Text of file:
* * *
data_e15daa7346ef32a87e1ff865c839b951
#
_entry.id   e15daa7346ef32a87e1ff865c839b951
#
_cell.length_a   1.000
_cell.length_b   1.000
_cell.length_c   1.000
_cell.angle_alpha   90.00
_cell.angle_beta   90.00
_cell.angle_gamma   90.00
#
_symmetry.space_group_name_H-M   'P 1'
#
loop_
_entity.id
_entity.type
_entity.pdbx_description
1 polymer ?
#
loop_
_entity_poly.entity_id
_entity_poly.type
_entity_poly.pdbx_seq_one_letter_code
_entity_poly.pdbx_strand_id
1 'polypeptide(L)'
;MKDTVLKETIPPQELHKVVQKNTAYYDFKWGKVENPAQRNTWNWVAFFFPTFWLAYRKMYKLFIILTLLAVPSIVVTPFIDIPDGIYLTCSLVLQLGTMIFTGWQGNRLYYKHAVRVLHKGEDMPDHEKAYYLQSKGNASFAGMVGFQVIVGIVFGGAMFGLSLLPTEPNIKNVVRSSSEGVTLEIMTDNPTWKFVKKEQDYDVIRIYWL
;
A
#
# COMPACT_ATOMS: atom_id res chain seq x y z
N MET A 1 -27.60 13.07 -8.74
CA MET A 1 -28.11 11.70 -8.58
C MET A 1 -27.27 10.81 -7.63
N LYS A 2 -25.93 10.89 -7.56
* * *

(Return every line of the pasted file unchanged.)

data_e15daa7346ef32a87e1ff865c839b951
#
_entry.id   e15daa7346ef32a87e1ff865c839b951
#
_cell.length_a   1.000
_cell.length_b   1.000
_cell.length_c   1.000
_cell.angle_alpha   90.00
_cell.angle_beta   90.00
_cell.angle_gamma   90.00
#
_symmetry.space_group_name_H-M   'P 1'
#
loop_
_entity.id
_entity.type
_entity.pdbx_description
1 polymer ?
#
loop_
_entity_poly.entity_id
_entity_poly.type
_entity_poly.pdbx_seq_one_letter_code
_entity_poly.pdbx_strand_id
1 'polypeptide(L)'
;MKDTVLKETIPPQELHKVVQKNTAYYDFKWGKVENPAQRNTWNWVAFFFPTFWLAYRKMYKLFIILTLLAVPSIVVTPFIDIPDGIYLTCSLVLQLGTMIFTGWQGNRLYYKHAVRVLHKGEDMPDHEKAYYLQSKGNASFAGMVGFQVIVGIVFGGAMFGLSLLPTEPNIKNVVRSSSEGVTLEIMTDNPTWKFVKKEQDYDVIRIYWL
;
A
#
# COMPACT_ATOMS: atom_id res chain seq x y z
N MET A 1 -27.60 13.07 -8.74
CA MET A 1 -28.11 11.70 -8.58
C MET A 1 -27.27 10.81 -7.63
N LYS A 2 -25.93 10.89 -7.56